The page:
Entertaining new book goes to the heart of sports and numbers

Do you like to debate who are the best of the sports legends? Do you like knowing their best numbers?

Mike Greenberg and Paul “Hembo” Hembek have just the book for you – “Got Your Number – The Greatest Sports Legends and the Numbers they Own.” It is just out and published by Hyperion Avenue.

They go from 0 to 100, and many of the numbers are uniform numbers. Like Derek Jeter at 2, Babe Ruth at 3 and Joe DiMaggio at 5.

Of course, some athletes don’t have numbers so Arnold Palmer is 62 for his number of tour wins. And then there is Secretariat who is 31 for the number of lengths he won the Belmont by in his Triple crown year. And 88 is for John Wooden’s longest winning streak at UCLA.

Each number gets two or three pages and tends to be crammed with interesting anecdotes and numbers.

For example, they note that Willie Mays, number 24, led the league in homers and steals four times each. No player has ever done that and probably never will again. He also won 12 Golden Gloves in a row and recorded 7,112 putouts, a record they say will never be broken. And then, of course, there was the catch of Vic Wertz drive in the World Series.

And the authors expect debate about their selections. Greenberg says he will defend every word he wrote but will listen to other sides.

OK, I will start with fact he left out both Lou Gehrig and Sandy Koufax. I was so surprised at their omissions that I went back through the book to make sure I hadn’t overlooked them. Meanwhile, Michael Jordan got 3 numbers – 23, 63 and 93. Isn’t one enough? It’s not like he was Bill Russell. And Dennis Rodman was included. Huh?

And he includes Dan Marino, who was routed in his only Super Bowl appearances and omits Sammy Baugh, Sid Luckman, Bobby Layne, Bart Starr and Terry Bradshaw, who all won multiple titles.

And he also left out some good anecdotes.

Of Walter Payton, he said he was an Ironman who simply did not miss games. Well, he missed one against the Pittsburgh Steelers in his rookie year in 1975 when he had a minor injury and the coaches figured there was no point in letting the Steel Curtain batter him. After that game, Don Pierson, the esteemed football writer who covered the Bears and the NFL for decades, said to Payton, “Jim Brown never did that.” Payton said, “Did what?” Pierson told him Brown never missed a game. Payton never missed another one even when he was hurt. I covered a game in 1983 in Baltimore when Payton was hurt and carried only three times for four yards. But he didn’t sit out. That was Payton.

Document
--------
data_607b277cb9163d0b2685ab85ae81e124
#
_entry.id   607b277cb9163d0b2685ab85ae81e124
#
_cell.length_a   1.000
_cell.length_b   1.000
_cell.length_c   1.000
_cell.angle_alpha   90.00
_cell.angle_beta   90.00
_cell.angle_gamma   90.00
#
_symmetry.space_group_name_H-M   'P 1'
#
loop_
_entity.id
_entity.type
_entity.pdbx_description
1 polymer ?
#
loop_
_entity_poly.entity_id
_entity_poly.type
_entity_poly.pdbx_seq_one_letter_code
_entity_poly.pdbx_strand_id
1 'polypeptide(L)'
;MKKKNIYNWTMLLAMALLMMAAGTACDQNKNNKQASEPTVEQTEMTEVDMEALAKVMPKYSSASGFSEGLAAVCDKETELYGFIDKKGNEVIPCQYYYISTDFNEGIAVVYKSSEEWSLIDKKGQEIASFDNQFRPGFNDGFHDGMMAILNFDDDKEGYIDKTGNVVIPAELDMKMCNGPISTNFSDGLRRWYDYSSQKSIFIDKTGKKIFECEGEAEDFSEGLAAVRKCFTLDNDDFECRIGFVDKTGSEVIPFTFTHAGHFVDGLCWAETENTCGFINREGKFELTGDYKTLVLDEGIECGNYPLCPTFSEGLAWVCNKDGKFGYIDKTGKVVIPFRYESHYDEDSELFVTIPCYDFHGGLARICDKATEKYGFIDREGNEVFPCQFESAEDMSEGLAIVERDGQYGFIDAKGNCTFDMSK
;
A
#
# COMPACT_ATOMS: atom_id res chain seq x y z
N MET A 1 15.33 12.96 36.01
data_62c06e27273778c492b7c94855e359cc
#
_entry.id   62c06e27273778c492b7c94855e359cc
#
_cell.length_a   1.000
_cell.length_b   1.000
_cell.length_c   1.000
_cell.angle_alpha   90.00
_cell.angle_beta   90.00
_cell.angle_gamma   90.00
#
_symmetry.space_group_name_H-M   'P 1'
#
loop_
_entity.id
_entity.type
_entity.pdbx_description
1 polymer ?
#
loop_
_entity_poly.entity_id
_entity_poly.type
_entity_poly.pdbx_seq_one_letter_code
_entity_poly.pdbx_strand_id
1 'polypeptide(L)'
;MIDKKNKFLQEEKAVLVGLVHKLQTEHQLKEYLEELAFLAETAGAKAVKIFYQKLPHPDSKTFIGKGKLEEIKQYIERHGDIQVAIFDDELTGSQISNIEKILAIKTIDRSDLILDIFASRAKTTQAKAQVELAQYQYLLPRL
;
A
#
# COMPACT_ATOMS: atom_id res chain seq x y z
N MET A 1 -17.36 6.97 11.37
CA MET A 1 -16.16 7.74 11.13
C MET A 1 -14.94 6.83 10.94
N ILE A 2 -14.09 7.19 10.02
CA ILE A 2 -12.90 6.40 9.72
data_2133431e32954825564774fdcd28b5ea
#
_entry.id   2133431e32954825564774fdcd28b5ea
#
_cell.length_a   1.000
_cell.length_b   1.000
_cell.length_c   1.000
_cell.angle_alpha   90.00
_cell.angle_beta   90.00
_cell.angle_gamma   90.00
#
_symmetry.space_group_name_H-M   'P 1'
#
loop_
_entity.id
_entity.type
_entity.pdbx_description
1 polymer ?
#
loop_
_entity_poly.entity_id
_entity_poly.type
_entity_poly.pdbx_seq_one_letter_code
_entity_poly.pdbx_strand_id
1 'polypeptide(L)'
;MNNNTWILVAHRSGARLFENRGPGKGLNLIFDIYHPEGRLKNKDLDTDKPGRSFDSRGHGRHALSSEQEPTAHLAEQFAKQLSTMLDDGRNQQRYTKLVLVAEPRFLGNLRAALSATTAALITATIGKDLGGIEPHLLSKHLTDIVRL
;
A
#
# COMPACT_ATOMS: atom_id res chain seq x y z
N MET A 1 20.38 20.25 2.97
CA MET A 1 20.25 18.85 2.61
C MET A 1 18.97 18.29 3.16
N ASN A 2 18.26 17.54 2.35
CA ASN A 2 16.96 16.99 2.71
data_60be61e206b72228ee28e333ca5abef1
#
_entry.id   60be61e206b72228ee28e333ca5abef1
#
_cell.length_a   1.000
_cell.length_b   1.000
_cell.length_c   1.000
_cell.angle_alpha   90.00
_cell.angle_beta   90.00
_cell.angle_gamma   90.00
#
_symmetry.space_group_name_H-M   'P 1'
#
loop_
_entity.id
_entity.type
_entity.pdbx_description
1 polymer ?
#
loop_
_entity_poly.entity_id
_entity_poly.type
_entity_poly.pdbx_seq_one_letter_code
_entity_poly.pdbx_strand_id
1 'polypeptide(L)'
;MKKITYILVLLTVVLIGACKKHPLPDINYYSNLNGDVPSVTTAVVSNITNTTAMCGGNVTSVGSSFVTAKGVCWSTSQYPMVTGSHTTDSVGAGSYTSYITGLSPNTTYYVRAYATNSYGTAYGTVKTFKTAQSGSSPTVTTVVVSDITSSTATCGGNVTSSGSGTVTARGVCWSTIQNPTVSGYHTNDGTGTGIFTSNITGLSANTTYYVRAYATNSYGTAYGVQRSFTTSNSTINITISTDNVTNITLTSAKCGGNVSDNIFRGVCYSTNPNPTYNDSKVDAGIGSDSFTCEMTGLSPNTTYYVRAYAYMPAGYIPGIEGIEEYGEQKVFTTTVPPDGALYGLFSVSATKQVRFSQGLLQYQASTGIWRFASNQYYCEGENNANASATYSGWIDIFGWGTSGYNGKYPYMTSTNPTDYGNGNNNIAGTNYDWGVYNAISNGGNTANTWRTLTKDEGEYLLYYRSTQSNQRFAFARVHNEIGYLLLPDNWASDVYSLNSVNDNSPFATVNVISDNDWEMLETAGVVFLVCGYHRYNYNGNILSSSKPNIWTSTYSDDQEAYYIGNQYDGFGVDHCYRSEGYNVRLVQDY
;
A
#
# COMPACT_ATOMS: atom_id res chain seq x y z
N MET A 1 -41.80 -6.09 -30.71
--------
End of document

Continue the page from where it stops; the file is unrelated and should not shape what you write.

And any discussion of Joe DiMaggio should include the iconic piece by Gay Talese in 1966 that was called the Silent Season of a Hero.

Talese talks about how Marilyn Monroe came back from a USO tour in Korea and said, “Joe, Joe, you never heard such cheering.” Joe’s memorable answer was “Yes I have.” That was the essence of DiMaggio. Didn’t need four words if three were enough. And an example of the cheering he heard during his celebrated career.

And he gave props to the Steeler dynasty of the 1970s, using 58 and 59 for the two HOF linebackers Jack Ham and Jack Lambert. Joe Greene got his own number later. He noted it was the only dynasty defined by its defense. He points out they played 18 playoff games between1972 and 1979 and didn’t allow a 100-yard rusher. And they stopped HOFers Larry Csonka, Tony Dorsett, O.J. Simpson and Earl Campbell twice. They also didn’t allow a 300-yard passer although there weren’t many 300 passing games in those days. Still, the authors didn’t mention that after the NFL banned the bump and run after five yards in 1978, a rule aimed at Mel Blount and the rest of the defense, they won their last two Super Bowls on offense, scoring over 30 points to beat the Cowboys and Rams.  The defense was so good they changed the rules to neutralize and then the offense took over.

Well, I could go on and on, but this book is definitely a good read. You can form your own opinions if you read it.

The debates help to make sports so interesting and this book will spark a lot of debate.

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